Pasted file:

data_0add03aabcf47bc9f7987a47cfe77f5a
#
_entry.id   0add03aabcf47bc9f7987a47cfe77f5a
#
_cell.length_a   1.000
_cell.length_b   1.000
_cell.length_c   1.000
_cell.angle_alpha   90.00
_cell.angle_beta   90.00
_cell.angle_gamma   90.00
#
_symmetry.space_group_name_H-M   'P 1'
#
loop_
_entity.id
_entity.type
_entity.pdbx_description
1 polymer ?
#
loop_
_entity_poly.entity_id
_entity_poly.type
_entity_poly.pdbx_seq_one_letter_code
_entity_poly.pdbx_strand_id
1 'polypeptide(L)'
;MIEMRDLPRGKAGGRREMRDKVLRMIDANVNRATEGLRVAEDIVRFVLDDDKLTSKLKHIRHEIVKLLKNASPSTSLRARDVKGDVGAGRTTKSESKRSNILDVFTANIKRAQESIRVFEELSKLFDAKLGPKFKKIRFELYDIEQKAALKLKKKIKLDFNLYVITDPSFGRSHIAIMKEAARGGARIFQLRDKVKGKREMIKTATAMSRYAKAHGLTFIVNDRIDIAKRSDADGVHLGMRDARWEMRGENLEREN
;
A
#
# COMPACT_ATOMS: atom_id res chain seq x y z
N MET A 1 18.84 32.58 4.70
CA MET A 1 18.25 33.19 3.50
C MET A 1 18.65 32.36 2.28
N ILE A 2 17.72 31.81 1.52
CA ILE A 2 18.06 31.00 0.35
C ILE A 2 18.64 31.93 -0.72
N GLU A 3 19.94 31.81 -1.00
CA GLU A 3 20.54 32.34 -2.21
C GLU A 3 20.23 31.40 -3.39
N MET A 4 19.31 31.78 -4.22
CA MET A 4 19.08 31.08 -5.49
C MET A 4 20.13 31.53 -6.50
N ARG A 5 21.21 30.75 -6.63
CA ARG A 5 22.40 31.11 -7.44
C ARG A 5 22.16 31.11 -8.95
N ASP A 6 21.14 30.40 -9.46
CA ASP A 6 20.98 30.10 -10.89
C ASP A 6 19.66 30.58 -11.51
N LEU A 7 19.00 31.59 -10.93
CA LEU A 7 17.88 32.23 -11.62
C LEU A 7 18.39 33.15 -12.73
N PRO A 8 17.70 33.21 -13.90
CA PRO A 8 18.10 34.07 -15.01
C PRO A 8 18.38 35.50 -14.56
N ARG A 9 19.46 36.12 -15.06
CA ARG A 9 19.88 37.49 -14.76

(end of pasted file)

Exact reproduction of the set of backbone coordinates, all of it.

data_0add03aabcf47bc9f7987a47cfe77f5a
#
_entry.id   0add03aabcf47bc9f7987a47cfe77f5a
#
_cell.length_a   1.000
_cell.length_b   1.000
_cell.length_c   1.000
_cell.angle_alpha   90.00
_cell.angle_beta   90.00
_cell.angle_gamma   90.00
#
_symmetry.space_group_name_H-M   'P 1'
#
loop_
_entity.id
_entity.type
_entity.pdbx_description
1 polymer ?
#
loop_
_entity_poly.entity_id
_entity_poly.type
_entity_poly.pdbx_seq_one_letter_code
_entity_poly.pdbx_strand_id
1 'polypeptide(L)'
;MIEMRDLPRGKAGGRREMRDKVLRMIDANVNRATEGLRVAEDIVRFVLDDDKLTSKLKHIRHEIVKLLKNASPSTSLRARDVKGDVGAGRTTKSESKRSNILDVFTANIKRAQESIRVFEELSKLFDAKLGPKFKKIRFELYDIEQKAALKLKKKIKLDFNLYVITDPSFGRSHIAIMKEAARGGARIFQLRDKVKGKREMIKTATAMSRYAKAHGLTFIVNDRIDIAKRSDADGVHLGMRDARWEMRGENLEREN
;
A
#
# COMPACT_ATOMS: atom_id res chain seq x y z
N MET A 1 18.84 32.58 4.70
CA MET A 1 18.25 33.19 3.50
C MET A 1 18.65 32.36 2.28
N ILE A 2 17.72 31.81 1.52
CA ILE A 2 18.06 31.00 0.35
C ILE A 2 18.64 31.93 -0.72
N GLU A 3 19.94 31.81 -1.00
CA GLU A 3 20.54 32.34 -2.21
C GLU A 3 20.23 31.40 -3.39
N MET A 4 19.31 31.78 -4.22
CA MET A 4 19.08 31.08 -5.49
C MET A 4 20.13 31.53 -6.50
N ARG A 5 21.21 30.75 -6.63
CA ARG A 5 22.40 31.11 -7.44
C ARG A 5 22.16 31.11 -8.95
N ASP A 6 21.14 30.40 -9.46
CA ASP A 6 20.98 30.10 -10.89
C ASP A 6 19.66 30.58 -11.51
N LEU A 7 19.00 31.59 -10.93
CA LEU A 7 17.88 32.23 -11.62
C LEU A 7 18.39 33.15 -12.73
N PRO A 8 17.70 33.21 -13.90
CA PRO A 8 18.10 34.07 -15.01
C PRO A 8 18.38 35.50 -14.56
N ARG A 9 19.46 36.12 -15.06
CA ARG A 9 19.88 37.49 -14.76